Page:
Log in
Log in

Summer Safety Tips from a Pediatric Emergency Physician

27 Jun 2023 12:33 PM | Anonymous member (Administrator)

It’s that time of year again: school’s out, sun’s out, and the kids are ready for some outdoor fun! Calendars are filling up with play dates, birthday parties, and other events. On top of making sure our kids are having fun, we want to make sure they are staying safe. Read on for some summer safety tips from Shyam Sivasankar, MD, a Pediatric Emergency doctor.

What are common reasons for kids to visit the Emergency Department in the summertime?

Most of the time it is going to be heat or injury related. To prevent heat-related illnesses: don't leave your kid in the car, stay hydrated, apply and reapply sunscreen (proper sun protection is a must!), and remember to take breaks in the shade or in air-conditioning. 

It’s important to always wear a helmet when on a bike or scooter, even if it is a "short" ride. We see lots of cuts, scrapes, bruises, broken bones, and head injuries. People often underestimate the strength of our skulls - although head injuries may seem intense, I would talk to your on-call pediatrician or nurse advice line before coming to the ED for head injuries. 

Sometimes it will be water-related (i.e. swimming or lake-related injury) - if there is any concern for drowning or near drowning, you need to call 911. If there is some coughing or difficulty breathing that persists beyond the potential swallowed water, come to the ED for an evaluation.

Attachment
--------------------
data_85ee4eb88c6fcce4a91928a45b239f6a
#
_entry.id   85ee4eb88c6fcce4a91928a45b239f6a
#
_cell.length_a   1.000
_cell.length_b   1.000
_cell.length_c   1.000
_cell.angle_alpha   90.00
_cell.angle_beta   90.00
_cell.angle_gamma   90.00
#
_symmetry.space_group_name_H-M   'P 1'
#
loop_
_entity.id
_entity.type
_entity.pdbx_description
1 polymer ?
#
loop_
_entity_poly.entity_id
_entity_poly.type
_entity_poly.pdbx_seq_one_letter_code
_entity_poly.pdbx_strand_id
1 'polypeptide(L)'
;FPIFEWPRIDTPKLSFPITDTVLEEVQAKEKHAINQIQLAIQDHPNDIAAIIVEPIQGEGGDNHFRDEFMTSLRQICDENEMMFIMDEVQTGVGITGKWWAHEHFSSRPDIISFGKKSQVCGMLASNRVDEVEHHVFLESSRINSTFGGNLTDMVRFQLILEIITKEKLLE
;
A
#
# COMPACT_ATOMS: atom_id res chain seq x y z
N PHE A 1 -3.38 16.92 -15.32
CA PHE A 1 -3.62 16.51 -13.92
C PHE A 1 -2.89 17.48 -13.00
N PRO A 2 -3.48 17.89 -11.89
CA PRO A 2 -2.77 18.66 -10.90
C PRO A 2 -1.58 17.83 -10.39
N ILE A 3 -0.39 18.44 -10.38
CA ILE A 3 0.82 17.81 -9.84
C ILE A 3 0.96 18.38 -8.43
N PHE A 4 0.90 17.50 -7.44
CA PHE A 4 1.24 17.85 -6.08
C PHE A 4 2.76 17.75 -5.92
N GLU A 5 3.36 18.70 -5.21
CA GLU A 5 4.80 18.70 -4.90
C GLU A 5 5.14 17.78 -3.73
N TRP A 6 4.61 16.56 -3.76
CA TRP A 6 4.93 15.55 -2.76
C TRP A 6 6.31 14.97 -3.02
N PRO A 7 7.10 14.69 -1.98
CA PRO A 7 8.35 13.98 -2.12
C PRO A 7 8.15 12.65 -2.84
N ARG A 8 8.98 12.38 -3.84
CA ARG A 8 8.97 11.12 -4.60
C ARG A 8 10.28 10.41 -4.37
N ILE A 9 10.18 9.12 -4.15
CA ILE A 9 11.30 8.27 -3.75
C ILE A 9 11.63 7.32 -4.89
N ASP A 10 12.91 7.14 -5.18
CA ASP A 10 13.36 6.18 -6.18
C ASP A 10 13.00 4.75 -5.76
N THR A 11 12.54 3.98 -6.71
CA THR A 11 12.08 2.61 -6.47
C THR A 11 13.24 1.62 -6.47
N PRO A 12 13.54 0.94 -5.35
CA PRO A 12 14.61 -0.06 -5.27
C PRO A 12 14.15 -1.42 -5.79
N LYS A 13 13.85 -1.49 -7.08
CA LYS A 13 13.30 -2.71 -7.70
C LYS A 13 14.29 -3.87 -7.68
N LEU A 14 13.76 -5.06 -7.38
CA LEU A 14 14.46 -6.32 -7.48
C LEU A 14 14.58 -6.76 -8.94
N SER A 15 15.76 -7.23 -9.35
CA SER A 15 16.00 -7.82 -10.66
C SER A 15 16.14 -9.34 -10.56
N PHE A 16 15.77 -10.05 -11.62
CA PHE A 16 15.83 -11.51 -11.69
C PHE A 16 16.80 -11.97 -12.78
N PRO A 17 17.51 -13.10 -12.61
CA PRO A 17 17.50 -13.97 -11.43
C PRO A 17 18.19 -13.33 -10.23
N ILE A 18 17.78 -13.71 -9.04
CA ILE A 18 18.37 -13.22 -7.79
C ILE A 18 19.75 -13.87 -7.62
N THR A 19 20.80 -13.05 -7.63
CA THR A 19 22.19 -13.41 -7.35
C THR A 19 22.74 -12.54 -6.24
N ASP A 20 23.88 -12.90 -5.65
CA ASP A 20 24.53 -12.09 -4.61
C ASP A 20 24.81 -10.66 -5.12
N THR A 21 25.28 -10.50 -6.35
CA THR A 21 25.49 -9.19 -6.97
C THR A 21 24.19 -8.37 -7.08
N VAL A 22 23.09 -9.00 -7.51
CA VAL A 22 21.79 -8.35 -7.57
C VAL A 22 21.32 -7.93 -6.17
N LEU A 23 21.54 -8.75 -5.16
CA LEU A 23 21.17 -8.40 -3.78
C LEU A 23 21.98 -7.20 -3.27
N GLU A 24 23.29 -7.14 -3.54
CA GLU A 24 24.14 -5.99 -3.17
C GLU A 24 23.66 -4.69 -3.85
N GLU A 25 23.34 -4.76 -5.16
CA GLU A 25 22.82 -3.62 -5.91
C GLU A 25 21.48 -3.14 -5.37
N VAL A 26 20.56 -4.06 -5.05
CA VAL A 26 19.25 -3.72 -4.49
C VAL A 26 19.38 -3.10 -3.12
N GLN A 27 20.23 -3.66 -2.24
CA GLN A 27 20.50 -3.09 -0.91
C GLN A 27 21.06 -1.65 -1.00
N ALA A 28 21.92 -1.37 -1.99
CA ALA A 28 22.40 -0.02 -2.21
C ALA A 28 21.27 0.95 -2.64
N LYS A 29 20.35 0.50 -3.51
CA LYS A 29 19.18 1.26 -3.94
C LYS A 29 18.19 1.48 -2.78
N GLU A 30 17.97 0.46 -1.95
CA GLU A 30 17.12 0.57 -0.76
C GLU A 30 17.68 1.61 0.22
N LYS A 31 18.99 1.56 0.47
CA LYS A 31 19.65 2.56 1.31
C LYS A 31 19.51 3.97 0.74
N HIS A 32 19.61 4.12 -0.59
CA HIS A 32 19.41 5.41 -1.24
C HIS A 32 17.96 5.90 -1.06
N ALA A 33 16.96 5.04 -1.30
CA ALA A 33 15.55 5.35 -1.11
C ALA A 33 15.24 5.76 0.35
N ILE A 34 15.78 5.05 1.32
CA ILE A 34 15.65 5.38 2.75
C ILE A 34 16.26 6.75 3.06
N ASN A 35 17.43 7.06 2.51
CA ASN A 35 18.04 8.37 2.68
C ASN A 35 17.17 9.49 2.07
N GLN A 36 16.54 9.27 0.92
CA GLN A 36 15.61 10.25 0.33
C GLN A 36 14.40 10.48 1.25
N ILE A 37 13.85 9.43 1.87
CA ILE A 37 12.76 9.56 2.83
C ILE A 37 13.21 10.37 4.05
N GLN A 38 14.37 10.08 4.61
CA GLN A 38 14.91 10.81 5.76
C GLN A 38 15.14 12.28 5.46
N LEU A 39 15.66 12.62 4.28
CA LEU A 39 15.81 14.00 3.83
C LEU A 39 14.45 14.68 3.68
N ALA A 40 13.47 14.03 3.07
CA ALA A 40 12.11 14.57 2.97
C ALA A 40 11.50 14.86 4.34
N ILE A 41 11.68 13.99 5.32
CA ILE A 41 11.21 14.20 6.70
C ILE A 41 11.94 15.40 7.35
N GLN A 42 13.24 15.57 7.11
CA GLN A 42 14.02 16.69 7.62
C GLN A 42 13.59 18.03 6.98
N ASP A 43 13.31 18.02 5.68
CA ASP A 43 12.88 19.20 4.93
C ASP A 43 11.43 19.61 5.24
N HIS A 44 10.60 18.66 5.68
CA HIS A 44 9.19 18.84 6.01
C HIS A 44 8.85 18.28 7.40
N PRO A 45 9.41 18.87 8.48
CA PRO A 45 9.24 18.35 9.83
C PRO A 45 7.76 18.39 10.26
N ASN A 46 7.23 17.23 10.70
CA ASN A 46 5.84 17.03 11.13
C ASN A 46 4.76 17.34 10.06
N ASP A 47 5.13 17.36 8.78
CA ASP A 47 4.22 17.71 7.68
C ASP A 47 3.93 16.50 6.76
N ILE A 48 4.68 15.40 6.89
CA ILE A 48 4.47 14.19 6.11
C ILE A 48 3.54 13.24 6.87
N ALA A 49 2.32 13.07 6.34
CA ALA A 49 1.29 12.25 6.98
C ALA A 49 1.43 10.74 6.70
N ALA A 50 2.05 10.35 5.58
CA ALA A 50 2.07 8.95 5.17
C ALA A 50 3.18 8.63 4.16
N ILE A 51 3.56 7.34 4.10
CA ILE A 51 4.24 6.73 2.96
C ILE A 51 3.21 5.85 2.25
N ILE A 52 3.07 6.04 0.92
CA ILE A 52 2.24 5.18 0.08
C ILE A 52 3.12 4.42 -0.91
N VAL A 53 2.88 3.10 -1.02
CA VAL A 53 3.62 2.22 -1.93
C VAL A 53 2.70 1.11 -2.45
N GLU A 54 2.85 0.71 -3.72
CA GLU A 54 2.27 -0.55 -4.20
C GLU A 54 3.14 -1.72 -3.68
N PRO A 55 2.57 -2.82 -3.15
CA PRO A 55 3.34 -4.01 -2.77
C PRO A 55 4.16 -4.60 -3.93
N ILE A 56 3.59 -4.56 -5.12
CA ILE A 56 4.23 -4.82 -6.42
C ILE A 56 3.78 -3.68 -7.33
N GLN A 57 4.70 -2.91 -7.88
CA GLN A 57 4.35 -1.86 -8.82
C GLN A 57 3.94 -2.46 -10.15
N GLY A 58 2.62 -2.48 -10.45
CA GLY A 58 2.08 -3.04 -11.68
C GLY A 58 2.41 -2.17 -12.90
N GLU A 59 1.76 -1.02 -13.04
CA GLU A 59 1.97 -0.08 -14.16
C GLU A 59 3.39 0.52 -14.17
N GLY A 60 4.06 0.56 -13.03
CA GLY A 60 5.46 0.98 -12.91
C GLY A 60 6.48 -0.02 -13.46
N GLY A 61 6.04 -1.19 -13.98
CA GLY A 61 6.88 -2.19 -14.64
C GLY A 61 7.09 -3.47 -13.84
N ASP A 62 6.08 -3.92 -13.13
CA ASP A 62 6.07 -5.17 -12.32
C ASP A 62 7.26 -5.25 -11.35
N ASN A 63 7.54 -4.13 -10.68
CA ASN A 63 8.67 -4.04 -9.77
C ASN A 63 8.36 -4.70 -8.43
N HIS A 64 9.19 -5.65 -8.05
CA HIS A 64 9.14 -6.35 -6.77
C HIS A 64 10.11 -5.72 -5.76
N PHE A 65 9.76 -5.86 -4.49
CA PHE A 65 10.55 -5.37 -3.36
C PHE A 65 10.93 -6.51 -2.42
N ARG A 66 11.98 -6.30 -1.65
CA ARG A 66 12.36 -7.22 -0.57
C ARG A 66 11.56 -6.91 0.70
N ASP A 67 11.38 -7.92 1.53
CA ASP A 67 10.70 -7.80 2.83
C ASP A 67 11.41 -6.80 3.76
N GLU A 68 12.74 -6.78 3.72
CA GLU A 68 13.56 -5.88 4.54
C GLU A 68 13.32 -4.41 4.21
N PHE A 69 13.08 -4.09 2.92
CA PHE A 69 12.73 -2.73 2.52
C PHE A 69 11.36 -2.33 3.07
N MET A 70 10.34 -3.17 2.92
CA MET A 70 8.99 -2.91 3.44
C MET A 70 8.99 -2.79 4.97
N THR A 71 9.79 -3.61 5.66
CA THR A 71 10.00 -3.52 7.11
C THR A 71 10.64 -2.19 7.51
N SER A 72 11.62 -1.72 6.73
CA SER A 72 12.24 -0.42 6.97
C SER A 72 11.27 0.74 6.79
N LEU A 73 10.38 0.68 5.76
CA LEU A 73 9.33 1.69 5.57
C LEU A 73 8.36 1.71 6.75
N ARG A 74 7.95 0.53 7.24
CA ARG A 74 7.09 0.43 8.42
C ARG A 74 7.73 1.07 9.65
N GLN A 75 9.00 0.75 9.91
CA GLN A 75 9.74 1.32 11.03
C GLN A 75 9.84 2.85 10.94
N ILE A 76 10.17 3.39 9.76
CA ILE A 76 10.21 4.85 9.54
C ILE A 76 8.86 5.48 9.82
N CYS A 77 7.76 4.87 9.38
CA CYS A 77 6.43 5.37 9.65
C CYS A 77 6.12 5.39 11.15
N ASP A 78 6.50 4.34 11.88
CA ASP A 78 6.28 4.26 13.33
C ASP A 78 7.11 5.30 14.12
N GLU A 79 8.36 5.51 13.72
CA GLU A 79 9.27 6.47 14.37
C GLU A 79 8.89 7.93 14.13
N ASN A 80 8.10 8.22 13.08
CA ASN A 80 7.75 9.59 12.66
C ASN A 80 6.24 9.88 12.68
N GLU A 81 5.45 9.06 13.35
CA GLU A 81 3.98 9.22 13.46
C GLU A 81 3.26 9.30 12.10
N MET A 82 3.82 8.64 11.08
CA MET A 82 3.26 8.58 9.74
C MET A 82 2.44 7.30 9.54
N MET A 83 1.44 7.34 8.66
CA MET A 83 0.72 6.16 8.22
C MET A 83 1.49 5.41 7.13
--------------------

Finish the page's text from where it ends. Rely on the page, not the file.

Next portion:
What types of issues should I bring my kid into the Emergency Department for, versus Urgent Care or getting a rapid appointment with my pediatrician?

Head injuries with vomiting need to come to the ED.

Small cuts and bruises can be seen in urgent care. Falls can usually be seen at urgent care. 

Larger cuts or lacerations, swelling of joints, or obvious deformities should go to the ED. Some urgent care centers have x-ray machines, but some will end up still being sent to the ED, and sometimes that's hard to predict. 

What’s the most important thing parents can do to keep kids safe at the pool?

Especially when water is involved, an adult must be constantly supervising and paying attention. As a general rule, assign one adult to be a photographer and everyone else should put their phones away or indoors to avoid distractions. Drownings happen in an instant, so it is best to be vigilant. All parents should also consider taking a first aid/CPR class. 

If I’m going on a hike with my kids, what would be some good things to bring in a first aid kit?

I love this question - it's a good one. I have bandaids, hydrocortisone, triple antibiotic cream, kid-safe insect repellent, sunscreen, and water. 


Shyam Sivasankar is a Pediatric Emergency Medicine (PEM) physician who splits his time between Palo Alto, California and Austin, Texas. He attended medical school at the University of Texas Southwestern Medical Center, followed by residency at Stanford University. Since completing his fellowship at Dell Children’s Medical Center, he practices as an EM physician at Stanford Healthcare and St. David’s Medical Center. 

The San Mateo Parents Club has a variety of fun events throughout the summer. Check out our Events page, and RSVP to an event for some summer fun!

SMPC Advertiser

SMPC Advertiser

SMPC Advertiser

SMPC Advertiser

SMPC Advertiser

Not a member yet?

  • Club benefits extend to the whole family!
  • Membership includes playgroups, events, and more!
  • Join a community of parents who offer friendship, support and advice
Powered by Wild Apricot Membership Software